What is it?

  

The Strategic Initiatives performance objective measured corporate performance with respect to specific 2018 goals set for certain ongoing initiatives required to ensure Holdings’ successful transition to a standalone public company, including:

 

  creation and augmentation of the operational and technological capabilities necessary for a standalone public entity;

 

  execution of general account optimization and growth and expense initiatives;

 

  reallocation of our real estate footprint;

 

  unwind of reinsurance provided to AXA Equitable Life by a captive reinsurer for certain variable annuities with guarantees (the “GMxB Unwind“);

 

  execution of Holdings’ bond issuance;

 

  implementation of a new hedging program;

 

  achievement of our annualized premium equivalent sales budget;

 

  augmentation of key leadership and staff; and

 

  achievement of our target payout ratio of at least 40-60% of Non-GAAP Operating Earnings on an annualized basis.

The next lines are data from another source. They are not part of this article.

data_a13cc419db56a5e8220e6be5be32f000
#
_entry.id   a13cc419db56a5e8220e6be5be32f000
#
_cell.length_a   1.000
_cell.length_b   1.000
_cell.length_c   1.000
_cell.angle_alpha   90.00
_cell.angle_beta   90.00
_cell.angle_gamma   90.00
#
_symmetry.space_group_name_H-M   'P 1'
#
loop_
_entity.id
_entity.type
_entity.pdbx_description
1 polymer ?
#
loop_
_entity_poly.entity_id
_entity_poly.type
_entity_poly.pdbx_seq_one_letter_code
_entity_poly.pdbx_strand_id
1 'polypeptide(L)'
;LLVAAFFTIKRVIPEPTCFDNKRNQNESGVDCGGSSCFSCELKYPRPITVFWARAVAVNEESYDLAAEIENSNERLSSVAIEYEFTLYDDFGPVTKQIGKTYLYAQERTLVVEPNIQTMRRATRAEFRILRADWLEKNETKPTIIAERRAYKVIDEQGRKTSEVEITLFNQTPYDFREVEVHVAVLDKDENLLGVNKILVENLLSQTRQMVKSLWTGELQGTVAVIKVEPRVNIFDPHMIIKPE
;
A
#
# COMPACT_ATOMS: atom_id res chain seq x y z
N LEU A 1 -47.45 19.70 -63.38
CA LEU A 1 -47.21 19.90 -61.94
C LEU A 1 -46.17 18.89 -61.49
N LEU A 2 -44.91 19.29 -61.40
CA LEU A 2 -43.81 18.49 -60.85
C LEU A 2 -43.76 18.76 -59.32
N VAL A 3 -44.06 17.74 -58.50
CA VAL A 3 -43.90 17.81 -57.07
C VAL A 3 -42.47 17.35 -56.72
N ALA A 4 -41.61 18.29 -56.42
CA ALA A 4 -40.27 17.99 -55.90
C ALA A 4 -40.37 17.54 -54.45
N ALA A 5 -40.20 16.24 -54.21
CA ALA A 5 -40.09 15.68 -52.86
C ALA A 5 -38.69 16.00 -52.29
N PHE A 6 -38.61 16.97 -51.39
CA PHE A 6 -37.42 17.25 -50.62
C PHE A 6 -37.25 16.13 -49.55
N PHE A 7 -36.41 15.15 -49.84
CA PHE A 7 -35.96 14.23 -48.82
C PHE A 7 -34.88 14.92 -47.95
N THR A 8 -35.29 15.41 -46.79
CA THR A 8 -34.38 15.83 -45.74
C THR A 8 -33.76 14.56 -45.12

Why do we use it?

   Strategic Initiatives was chosen as a performance objective for the 2018 STIC Program to ensure employees’ focus on the critical activities required to ensure our future success.

The performance objectives were determined based on our strategy and focus at the time of the program’s design. Accordingly, the performance objectives and their weightings for future years may vary as different metrics become more relevant.

Calculation of Initial Funding Percentage

The Initial Funding Percentage was determined based on corporate performance with respect to targets approved by the Compensation Committee for each performance objective. For Non-GAAP Operating Earnings and Premiums and Flows, the targets were numerical. For each Strategic Initiative, the target was set as the accomplishment of the 2018 goal for that initiative. Once set, the targets for each performance objective were not permitted to change during the course of the year except for exceptional circumstances as determined by the Compensation Committee. The Compensation Committee did not make any changes to the targets.